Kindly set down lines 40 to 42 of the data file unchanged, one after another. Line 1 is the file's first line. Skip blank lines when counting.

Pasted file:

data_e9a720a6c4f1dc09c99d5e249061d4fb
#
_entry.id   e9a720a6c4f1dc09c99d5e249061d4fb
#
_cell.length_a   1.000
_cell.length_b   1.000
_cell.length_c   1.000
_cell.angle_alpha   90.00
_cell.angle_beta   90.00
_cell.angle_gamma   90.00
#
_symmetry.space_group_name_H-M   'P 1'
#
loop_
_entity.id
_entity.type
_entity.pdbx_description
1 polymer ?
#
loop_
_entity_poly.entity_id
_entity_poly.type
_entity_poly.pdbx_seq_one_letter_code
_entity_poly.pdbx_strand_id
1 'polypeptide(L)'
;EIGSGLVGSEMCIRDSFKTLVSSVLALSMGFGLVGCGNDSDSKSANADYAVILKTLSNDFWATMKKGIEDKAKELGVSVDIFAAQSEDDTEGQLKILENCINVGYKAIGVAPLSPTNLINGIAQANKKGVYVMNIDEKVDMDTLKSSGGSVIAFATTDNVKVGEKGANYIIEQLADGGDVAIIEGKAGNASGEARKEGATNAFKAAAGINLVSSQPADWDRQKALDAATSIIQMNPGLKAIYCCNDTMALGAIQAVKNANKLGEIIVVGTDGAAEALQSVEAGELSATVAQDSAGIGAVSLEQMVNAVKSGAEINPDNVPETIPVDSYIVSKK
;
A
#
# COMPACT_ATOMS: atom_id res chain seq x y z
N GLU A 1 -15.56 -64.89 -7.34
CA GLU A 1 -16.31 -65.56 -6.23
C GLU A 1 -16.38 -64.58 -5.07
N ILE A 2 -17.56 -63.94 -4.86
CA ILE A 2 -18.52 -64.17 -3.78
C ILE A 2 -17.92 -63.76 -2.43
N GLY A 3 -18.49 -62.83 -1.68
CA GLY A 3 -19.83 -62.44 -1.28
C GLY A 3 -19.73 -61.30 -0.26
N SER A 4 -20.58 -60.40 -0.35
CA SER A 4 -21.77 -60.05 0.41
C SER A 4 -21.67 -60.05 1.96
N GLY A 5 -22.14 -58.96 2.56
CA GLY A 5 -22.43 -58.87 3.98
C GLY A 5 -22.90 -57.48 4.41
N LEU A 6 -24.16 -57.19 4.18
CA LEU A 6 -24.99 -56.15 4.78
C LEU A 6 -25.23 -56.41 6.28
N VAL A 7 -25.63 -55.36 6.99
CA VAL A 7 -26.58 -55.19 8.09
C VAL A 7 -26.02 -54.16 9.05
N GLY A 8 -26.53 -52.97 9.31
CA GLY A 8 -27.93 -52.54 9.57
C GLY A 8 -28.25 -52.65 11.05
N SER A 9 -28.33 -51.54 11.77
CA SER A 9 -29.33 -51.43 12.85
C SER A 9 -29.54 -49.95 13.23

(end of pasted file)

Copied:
N SER A 4 -20.58 -60.40 -0.35
CA SER A 4 -21.77 -60.05 0.41
C SER A 4 -21.67 -60.05 1.96